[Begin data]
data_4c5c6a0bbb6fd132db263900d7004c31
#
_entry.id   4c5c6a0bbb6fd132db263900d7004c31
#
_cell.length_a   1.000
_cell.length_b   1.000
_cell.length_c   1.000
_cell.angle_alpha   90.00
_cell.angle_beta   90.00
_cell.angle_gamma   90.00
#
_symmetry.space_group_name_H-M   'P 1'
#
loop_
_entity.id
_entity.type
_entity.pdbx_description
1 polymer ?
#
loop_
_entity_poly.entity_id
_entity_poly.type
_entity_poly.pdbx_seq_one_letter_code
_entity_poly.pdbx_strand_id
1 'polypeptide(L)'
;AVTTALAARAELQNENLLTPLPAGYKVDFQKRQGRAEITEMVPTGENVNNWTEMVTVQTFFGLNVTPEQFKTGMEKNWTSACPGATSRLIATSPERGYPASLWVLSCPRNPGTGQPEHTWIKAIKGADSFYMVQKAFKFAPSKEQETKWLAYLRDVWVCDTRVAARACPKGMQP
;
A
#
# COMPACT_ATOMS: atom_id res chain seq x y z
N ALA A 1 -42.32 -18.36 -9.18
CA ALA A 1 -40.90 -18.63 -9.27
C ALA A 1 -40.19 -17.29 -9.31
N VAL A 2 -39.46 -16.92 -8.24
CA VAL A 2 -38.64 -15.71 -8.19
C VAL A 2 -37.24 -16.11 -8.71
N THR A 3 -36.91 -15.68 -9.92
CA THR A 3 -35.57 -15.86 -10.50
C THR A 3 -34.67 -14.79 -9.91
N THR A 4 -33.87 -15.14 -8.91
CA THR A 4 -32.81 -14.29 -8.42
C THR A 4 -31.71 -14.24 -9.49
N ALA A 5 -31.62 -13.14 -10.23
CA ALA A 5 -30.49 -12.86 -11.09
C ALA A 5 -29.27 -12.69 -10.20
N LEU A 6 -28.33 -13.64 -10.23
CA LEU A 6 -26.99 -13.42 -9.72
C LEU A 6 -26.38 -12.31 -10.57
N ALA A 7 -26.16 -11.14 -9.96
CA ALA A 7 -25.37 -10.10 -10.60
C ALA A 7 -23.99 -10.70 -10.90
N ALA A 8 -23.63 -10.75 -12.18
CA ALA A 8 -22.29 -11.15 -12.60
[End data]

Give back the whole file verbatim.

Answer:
data_4c5c6a0bbb6fd132db263900d7004c31
#
_entry.id   4c5c6a0bbb6fd132db263900d7004c31
#
_cell.length_a   1.000
_cell.length_b   1.000
_cell.length_c   1.000
_cell.angle_alpha   90.00
_cell.angle_beta   90.00
_cell.angle_gamma   90.00
#
_symmetry.space_group_name_H-M   'P 1'
#
loop_
_entity.id
_entity.type
_entity.pdbx_description
1 polymer ?
#
loop_
_entity_poly.entity_id
_entity_poly.type
_entity_poly.pdbx_seq_one_letter_code
_entity_poly.pdbx_strand_id
1 'polypeptide(L)'
;AVTTALAARAELQNENLLTPLPAGYKVDFQKRQGRAEITEMVPTGENVNNWTEMVTVQTFFGLNVTPEQFKTGMEKNWTSACPGATSRLIATSPERGYPASLWVLSCPRNPGTGQPEHTWIKAIKGADSFYMVQKAFKFAPSKEQETKWLAYLRDVWVCDTRVAARACPKGMQP
;
A
#
# COMPACT_ATOMS: atom_id res chain seq x y z
N ALA A 1 -42.32 -18.36 -9.18
CA ALA A 1 -40.90 -18.63 -9.27
C ALA A 1 -40.19 -17.29 -9.31
N VAL A 2 -39.46 -16.92 -8.24
CA VAL A 2 -38.64 -15.71 -8.19
C VAL A 2 -37.24 -16.11 -8.71
N THR A 3 -36.91 -15.68 -9.92
CA THR A 3 -35.57 -15.86 -10.50
C THR A 3 -34.67 -14.79 -9.91
N THR A 4 -33.87 -15.14 -8.91
CA THR A 4 -32.81 -14.29 -8.42
C THR A 4 -31.71 -14.24 -9.49
N ALA A 5 -31.62 -13.14 -10.23
CA ALA A 5 -30.49 -12.86 -11.09
C ALA A 5 -29.27 -12.69 -10.20
N LEU A 6 -28.33 -13.64 -10.23
CA LEU A 6 -26.99 -13.42 -9.72
C LEU A 6 -26.38 -12.31 -10.57
N ALA A 7 -26.16 -11.14 -9.96
CA ALA A 7 -25.37 -10.10 -10.60
C ALA A 7 -23.99 -10.70 -10.90
N ALA A 8 -23.63 -10.75 -12.18
CA ALA A 8 -22.29 -11.15 -12.60